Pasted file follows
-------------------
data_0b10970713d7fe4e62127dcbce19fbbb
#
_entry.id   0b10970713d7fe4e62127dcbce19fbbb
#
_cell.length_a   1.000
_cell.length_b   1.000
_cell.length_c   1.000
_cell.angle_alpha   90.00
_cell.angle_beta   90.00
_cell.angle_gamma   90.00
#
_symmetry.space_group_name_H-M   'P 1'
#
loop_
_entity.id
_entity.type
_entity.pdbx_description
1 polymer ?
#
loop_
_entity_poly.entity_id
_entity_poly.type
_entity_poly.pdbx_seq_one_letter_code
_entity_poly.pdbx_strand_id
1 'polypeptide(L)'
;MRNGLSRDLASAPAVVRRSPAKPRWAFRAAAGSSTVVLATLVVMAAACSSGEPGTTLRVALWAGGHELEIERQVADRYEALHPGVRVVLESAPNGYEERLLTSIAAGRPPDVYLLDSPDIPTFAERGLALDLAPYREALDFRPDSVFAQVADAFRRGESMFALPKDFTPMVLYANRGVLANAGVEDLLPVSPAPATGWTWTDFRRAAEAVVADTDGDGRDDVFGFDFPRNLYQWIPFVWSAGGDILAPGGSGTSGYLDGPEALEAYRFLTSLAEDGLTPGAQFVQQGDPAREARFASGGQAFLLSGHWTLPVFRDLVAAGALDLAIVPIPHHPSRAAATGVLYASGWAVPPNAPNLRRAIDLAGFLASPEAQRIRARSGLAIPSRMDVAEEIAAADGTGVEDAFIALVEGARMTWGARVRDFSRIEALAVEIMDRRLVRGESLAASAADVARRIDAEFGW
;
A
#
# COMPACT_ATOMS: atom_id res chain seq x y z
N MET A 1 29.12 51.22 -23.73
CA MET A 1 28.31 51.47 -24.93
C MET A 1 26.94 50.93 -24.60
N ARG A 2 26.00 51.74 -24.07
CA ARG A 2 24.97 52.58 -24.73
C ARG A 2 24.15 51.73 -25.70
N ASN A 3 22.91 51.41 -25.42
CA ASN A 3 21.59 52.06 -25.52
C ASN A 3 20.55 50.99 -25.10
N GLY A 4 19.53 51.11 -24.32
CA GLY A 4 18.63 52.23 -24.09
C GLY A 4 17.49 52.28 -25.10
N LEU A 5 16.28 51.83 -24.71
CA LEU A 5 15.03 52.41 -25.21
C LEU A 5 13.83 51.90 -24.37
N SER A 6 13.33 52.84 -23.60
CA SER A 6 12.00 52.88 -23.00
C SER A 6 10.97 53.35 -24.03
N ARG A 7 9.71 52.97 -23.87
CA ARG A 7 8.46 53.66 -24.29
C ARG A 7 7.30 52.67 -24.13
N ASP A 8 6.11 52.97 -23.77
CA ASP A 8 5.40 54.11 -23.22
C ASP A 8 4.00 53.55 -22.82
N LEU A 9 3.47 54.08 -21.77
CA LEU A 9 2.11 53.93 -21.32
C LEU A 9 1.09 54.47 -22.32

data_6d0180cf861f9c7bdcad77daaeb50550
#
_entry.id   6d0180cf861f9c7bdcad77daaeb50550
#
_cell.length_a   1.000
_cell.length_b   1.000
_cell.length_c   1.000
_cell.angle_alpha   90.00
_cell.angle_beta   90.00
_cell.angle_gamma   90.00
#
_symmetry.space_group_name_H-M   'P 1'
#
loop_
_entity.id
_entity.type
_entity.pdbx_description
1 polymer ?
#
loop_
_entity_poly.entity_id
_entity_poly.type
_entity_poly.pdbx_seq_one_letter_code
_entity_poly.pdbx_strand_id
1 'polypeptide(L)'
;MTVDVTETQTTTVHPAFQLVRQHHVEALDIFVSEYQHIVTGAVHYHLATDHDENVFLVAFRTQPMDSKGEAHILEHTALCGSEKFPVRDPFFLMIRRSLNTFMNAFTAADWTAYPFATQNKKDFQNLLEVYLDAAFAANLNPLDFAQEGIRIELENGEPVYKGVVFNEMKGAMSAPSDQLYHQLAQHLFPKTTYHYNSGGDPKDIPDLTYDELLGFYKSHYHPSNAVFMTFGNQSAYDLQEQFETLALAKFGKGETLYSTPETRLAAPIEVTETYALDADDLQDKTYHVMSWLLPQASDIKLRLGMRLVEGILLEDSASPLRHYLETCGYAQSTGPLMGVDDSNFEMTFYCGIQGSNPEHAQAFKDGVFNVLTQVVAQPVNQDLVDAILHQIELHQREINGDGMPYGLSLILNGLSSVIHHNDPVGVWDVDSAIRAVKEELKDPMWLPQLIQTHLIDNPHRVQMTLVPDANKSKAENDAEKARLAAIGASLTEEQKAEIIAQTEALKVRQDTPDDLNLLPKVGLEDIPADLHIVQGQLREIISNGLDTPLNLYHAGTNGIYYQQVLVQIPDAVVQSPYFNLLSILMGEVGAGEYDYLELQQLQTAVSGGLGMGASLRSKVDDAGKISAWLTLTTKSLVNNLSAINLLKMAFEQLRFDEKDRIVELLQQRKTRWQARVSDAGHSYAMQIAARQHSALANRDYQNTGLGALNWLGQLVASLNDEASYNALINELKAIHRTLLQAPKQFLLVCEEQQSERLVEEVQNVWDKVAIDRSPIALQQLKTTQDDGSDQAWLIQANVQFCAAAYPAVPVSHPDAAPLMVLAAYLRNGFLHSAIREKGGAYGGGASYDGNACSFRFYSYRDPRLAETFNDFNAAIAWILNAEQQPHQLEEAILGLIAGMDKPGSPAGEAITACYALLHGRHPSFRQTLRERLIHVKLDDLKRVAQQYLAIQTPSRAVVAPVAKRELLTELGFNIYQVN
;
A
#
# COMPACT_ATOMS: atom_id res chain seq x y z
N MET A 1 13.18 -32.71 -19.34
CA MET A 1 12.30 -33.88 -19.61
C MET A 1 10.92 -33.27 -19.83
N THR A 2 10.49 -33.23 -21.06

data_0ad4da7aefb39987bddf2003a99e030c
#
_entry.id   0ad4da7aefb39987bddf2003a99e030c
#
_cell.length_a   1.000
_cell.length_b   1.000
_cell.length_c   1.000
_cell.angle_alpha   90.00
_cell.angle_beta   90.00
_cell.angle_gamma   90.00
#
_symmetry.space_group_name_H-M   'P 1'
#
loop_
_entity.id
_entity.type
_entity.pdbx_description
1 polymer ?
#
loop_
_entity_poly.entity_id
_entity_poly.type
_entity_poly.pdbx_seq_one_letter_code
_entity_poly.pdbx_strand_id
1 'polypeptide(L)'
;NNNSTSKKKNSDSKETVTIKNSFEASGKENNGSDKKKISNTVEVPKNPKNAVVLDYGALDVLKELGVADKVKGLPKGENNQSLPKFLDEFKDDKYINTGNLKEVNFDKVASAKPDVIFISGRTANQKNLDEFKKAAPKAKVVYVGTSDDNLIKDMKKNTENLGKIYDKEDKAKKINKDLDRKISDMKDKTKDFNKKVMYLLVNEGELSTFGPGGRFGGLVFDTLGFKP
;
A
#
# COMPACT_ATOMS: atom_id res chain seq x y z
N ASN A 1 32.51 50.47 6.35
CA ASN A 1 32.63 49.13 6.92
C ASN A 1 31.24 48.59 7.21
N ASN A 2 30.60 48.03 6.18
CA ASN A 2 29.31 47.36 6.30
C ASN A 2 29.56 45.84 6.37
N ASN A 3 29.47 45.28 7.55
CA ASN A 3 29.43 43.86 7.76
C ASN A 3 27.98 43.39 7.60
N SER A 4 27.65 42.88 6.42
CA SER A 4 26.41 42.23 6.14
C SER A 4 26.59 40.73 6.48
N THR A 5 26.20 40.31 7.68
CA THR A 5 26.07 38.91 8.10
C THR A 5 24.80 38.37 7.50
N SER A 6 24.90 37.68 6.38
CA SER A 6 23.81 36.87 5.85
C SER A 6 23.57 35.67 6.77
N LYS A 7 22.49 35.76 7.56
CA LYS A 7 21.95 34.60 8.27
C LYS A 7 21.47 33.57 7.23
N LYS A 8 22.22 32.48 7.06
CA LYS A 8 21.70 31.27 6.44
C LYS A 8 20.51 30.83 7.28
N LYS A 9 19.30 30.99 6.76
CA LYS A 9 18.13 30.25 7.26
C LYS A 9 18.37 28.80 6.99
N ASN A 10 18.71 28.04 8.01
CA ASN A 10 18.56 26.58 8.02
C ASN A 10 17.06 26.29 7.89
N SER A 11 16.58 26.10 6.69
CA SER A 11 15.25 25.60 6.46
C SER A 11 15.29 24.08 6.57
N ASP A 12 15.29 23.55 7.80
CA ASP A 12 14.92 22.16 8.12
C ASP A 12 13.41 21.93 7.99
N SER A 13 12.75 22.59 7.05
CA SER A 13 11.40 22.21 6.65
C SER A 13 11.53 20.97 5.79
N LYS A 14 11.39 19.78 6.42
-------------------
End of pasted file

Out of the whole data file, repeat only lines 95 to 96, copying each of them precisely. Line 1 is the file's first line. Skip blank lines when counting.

#
_cell.length_a   1.000